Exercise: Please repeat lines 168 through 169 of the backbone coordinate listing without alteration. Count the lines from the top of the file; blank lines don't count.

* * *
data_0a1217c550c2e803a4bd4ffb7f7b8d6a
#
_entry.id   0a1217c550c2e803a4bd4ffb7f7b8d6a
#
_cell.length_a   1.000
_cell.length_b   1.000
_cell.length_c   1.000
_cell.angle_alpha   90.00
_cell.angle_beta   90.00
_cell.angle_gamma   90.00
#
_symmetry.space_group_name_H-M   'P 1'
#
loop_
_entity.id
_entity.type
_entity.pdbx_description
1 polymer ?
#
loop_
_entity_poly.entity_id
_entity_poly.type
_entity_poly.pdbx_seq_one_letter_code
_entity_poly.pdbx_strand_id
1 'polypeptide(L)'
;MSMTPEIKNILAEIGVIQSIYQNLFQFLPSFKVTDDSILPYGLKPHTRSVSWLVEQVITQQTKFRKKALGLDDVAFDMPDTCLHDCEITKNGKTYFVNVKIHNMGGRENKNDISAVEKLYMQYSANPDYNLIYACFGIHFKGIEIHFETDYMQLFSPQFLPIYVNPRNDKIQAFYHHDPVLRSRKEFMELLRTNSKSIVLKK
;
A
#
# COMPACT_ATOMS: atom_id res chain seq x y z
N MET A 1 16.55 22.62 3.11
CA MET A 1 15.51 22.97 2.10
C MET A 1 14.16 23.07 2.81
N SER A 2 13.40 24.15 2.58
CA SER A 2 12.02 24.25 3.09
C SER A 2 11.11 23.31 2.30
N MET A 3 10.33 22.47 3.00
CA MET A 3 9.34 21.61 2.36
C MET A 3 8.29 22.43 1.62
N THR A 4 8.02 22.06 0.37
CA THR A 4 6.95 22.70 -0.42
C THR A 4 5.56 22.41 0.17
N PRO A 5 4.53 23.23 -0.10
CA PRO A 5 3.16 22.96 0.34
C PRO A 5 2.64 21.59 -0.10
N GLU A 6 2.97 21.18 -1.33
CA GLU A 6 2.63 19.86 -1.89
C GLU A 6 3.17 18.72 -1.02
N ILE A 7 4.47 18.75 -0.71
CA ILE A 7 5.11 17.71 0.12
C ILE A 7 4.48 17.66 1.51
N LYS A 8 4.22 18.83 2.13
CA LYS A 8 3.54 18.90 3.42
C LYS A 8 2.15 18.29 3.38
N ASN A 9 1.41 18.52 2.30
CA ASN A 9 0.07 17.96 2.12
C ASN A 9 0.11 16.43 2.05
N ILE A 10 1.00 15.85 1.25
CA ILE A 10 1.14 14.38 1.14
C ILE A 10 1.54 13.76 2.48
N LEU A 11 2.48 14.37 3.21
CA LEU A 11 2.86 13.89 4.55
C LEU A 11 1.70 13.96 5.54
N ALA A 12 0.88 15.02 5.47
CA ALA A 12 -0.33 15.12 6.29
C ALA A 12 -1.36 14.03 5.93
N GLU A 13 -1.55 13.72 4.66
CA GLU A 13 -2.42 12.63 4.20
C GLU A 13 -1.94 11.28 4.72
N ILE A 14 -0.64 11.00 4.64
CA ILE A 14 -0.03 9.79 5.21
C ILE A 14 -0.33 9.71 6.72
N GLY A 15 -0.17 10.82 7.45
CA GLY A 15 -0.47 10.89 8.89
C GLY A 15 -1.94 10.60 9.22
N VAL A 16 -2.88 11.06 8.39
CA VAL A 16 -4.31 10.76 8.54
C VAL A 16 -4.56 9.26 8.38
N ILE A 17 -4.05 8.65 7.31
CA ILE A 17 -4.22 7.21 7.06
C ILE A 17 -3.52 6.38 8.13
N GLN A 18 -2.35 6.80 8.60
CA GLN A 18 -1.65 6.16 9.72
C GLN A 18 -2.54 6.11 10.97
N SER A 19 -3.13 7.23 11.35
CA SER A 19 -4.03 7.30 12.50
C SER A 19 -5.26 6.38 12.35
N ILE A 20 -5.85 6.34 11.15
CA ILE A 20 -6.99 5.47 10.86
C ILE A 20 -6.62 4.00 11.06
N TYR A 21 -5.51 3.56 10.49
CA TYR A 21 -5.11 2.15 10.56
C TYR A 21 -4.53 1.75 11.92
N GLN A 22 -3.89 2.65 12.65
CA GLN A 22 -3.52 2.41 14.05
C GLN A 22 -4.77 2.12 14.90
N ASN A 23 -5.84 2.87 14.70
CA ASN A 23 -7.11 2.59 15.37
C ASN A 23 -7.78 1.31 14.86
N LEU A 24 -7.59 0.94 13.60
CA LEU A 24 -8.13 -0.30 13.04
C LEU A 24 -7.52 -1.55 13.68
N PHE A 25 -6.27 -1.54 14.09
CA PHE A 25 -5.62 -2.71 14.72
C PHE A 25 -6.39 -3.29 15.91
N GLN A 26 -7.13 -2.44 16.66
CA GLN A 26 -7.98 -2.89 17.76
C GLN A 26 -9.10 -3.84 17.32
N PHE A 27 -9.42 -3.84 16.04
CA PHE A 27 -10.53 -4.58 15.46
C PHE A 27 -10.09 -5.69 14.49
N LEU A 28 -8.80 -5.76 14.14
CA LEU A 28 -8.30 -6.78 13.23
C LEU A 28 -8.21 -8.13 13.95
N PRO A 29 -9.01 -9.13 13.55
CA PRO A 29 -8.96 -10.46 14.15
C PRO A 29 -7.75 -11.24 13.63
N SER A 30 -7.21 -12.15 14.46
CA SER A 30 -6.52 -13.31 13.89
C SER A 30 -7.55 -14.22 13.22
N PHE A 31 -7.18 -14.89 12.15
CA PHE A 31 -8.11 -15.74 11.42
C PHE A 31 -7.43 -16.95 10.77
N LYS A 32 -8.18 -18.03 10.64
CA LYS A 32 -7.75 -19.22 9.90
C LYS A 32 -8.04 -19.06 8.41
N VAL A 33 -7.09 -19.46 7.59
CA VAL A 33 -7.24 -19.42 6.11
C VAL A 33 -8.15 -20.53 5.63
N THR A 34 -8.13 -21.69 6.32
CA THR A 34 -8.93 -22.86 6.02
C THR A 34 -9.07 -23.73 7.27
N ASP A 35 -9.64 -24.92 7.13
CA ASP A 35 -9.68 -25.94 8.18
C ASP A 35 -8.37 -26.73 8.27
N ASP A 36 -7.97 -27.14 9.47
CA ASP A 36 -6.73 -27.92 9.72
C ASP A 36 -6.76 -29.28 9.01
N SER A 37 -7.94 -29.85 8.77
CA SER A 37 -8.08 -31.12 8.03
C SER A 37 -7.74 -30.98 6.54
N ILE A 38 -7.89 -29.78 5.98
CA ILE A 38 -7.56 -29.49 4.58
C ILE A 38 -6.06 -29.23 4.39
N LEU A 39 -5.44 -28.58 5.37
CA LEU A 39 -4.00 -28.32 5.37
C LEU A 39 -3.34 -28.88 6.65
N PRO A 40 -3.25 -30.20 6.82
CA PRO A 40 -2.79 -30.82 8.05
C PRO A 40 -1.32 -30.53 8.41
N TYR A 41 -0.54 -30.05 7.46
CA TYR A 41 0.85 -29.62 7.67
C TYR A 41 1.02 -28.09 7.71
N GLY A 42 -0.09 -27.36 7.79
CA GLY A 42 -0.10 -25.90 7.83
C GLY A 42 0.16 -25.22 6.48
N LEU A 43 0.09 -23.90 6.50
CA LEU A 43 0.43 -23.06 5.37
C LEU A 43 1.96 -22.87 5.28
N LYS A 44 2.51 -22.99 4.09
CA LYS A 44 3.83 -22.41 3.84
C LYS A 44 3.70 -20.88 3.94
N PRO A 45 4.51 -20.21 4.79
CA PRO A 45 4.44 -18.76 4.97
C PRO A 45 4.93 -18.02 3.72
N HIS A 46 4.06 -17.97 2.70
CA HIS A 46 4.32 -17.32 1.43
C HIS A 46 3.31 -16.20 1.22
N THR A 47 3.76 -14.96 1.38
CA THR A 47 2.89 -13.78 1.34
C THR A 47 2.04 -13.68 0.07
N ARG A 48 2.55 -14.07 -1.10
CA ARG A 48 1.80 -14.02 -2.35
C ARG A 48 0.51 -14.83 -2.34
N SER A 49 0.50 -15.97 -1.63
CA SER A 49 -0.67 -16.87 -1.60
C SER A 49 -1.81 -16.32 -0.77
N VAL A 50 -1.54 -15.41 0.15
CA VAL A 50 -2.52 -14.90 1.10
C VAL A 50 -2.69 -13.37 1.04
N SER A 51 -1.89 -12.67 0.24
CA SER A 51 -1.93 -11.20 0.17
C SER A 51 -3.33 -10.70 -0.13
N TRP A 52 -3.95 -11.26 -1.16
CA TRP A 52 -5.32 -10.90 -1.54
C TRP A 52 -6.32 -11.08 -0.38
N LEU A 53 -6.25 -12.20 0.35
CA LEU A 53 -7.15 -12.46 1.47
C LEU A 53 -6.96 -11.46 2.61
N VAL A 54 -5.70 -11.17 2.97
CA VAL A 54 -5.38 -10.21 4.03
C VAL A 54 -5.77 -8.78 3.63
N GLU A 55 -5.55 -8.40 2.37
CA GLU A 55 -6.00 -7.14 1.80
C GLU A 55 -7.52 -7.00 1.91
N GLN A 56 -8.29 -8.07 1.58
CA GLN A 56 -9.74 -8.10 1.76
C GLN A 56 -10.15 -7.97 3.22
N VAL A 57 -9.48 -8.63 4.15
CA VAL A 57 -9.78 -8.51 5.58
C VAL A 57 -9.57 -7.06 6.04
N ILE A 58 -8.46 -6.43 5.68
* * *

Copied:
C HIS A 46 3.31 -16.20 1.22
N THR A 47 3.76 -14.96 1.38